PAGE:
• What will be the potential long-run impact on the supply of manufactured and affordable housing?
• Will government and taxpayer subsidies be required to promote the cooperative model?
• What are the financial implications, on both cooperatives and home purchasers within them, of lending practices and underwriting standards that have been vilified as contributing to the recent housing crisis?
• Are there economic or financial gains for cooperatives and their homeowners above those realized in traditional, privately owned communities that would strongly warrant public subsidies? 
Each of these issues is briefly discussed in this report. Psychological benefits to homeowners in cooperative also appear to be a primary benefit cited by advocates of cooperatives but they are less amenable to empirical investigation and outside of the expertise of PolEcon to evaluate. 


The Impact of Cooperatives on the Supply of Manufactured Housing 


Research on the supply of housing and its costs provides convincing evidence of how efforts to provide benefits to one group of citizens can have unintended and negative consequences for other citizens. The clearest and best example is rent control which is designed to make housing more affordable for some residents. Rent controls make rents more affordable for those residents in controlled units but evidence but an unintended consequence is that rents rise more rapidly in uncontrolled units and a reduction in overall housing investment (in part in response that new units may also someday become rent-controlled) also occurs.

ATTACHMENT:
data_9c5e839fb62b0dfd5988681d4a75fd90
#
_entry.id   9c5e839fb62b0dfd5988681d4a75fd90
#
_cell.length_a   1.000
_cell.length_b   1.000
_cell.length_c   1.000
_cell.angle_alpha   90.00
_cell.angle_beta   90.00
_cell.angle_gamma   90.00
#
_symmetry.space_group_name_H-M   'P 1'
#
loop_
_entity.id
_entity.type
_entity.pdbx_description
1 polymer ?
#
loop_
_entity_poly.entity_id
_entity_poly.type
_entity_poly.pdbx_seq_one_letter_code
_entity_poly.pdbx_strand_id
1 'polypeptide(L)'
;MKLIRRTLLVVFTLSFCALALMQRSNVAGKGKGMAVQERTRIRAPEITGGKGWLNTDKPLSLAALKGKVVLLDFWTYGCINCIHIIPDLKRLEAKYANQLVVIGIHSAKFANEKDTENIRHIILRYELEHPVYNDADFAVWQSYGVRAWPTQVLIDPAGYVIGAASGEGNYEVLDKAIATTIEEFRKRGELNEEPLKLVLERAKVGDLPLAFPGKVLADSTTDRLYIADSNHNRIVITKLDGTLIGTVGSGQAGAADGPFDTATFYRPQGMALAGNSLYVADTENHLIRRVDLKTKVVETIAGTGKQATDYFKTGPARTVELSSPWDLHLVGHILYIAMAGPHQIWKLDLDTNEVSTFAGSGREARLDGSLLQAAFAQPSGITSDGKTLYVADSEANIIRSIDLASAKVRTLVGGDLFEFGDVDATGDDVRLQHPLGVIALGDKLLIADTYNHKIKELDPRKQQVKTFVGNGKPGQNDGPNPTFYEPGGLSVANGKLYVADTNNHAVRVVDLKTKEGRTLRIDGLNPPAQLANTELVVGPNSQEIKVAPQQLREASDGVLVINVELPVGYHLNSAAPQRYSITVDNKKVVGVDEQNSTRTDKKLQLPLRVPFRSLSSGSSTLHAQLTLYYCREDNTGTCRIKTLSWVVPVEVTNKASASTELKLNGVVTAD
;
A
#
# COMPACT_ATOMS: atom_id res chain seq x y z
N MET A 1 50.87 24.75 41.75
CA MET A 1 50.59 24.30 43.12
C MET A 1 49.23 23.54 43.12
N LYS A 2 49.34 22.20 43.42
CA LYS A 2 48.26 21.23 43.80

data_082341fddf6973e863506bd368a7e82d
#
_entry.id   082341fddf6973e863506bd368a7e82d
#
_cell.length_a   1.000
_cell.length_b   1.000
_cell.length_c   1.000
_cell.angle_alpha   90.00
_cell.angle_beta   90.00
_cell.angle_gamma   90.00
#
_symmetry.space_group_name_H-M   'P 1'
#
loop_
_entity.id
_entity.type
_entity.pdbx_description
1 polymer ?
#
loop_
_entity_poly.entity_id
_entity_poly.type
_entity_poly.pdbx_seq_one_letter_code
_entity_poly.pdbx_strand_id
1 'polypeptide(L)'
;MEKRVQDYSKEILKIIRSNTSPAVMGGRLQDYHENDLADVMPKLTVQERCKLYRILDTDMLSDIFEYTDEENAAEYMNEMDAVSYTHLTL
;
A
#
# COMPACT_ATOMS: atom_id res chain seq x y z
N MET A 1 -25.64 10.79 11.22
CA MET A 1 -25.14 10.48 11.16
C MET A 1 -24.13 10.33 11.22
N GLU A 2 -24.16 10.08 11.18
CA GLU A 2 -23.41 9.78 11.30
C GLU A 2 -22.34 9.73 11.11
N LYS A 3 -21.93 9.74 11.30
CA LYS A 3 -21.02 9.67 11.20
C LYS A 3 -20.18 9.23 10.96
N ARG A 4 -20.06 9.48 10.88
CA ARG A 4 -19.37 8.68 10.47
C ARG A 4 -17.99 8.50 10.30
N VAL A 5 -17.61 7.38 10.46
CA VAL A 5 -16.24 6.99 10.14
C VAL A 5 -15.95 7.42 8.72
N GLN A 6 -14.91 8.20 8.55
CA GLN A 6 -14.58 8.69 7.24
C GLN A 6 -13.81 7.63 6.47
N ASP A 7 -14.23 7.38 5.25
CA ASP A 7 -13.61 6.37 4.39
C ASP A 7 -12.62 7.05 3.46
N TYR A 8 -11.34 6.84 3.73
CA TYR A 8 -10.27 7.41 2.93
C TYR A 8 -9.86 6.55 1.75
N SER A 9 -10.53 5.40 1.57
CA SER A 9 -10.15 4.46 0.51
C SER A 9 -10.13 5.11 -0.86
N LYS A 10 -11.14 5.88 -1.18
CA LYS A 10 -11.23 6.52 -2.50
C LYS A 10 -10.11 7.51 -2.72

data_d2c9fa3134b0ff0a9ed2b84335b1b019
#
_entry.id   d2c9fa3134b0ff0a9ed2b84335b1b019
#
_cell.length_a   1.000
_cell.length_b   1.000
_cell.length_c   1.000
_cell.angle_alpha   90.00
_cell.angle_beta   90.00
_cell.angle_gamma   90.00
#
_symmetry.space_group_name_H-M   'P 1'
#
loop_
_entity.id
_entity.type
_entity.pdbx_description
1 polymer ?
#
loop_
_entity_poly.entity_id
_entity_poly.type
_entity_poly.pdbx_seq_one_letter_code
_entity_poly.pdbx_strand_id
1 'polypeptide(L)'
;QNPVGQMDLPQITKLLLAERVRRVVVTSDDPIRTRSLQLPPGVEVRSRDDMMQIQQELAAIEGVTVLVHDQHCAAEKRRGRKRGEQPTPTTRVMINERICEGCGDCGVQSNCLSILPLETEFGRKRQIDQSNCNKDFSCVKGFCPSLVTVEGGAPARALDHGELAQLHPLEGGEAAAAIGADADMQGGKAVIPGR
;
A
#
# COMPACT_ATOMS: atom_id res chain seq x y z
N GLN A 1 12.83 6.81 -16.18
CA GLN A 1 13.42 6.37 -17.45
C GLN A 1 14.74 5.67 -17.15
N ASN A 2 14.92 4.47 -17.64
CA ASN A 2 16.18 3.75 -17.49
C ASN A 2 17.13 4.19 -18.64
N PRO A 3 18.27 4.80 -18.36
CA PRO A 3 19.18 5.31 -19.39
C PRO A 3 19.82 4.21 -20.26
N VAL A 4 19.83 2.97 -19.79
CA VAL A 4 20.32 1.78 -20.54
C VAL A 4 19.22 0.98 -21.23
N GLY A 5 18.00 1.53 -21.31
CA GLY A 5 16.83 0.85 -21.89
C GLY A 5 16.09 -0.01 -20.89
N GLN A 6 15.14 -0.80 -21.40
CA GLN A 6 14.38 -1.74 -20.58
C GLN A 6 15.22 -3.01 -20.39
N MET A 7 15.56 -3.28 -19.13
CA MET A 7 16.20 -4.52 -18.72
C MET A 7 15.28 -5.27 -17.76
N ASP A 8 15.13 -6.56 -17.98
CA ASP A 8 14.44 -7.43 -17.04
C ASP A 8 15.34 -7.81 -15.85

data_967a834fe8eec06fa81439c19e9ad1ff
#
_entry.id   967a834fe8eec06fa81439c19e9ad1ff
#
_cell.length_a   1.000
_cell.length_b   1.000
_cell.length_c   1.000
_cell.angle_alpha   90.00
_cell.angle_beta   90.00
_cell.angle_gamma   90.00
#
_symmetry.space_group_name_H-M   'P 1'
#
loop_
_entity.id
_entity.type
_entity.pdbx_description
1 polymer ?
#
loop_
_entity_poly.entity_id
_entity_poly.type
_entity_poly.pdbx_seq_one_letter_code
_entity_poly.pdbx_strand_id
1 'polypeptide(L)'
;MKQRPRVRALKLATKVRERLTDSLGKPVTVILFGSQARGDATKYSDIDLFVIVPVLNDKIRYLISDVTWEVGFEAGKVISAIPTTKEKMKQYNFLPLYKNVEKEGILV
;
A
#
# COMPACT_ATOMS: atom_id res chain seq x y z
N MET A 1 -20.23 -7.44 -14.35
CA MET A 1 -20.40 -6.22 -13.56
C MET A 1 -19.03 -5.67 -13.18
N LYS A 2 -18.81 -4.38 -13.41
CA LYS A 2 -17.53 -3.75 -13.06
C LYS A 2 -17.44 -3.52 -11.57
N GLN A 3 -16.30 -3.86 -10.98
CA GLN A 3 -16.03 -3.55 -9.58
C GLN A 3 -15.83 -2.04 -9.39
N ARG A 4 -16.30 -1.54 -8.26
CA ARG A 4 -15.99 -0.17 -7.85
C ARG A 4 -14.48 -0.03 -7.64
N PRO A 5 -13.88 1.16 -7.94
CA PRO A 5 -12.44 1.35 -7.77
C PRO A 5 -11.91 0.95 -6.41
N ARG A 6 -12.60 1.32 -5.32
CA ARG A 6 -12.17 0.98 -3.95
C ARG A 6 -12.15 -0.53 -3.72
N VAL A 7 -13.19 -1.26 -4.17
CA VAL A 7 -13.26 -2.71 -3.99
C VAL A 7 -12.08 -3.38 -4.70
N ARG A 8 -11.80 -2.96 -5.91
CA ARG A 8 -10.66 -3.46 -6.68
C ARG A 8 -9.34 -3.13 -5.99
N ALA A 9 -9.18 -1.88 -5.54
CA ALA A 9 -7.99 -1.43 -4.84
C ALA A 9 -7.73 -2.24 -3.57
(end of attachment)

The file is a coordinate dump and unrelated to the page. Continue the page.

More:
There are several ways in which an increasing number of conversions to cooperatives could affect the supply of manufactured housing and ultimately impact the availability of affordable housing.

♦ €The primary sources of increased supply, developers and investors, may view the increase in Co-Ops as a sign of declining investment opportunities, a more hostile regulatory environment that minimizes returns on investment, or some other signal of a less favorable environment for expansion of manufactured housing and housing communities. The result would likely be a reduction in investments in manufactured housing, thus limiting a valuable source of affordable housing.
♦ €Similarly, owners and investors in manufactured housing communities may see a trend toward increased regulations and restrictions on their properties that reduce their economic value.

In such a circumstance it is possible that more owners would look to convert their properties to alternate uses or hasten their conversions. In this case, the net number of new manufacture housing community units (the number of new units minus the number withdrawn) could decline or stagnate even as some new units or communities are being added. 
Our 2008 research on housing trends in New Hampshire shows that the rapid rise in cooperative-ownership coincides with a decline in overall growth in manufactured housing units in pshire. As the number of housing units in communities increased dramatically this decade, the net increase in manufactured housing units fell dramatically.
The decline in net new manufactured housing units is not simply a function of a more general decline in new housing units in New Hampshire. The chart shows that in addition to the absolute declining trend in net new manufactured housing units, the percentage of new housing units in New Hampshire represented by manufactured housing also declined during the period of rapid increase in Co-Ops, falling from a high of about 12 percent in 1995 and 1996, to a low of under 3 percent by 2009.

Growth in Manufactured Housing is negatively related to the Presence of Co-Ops in a Town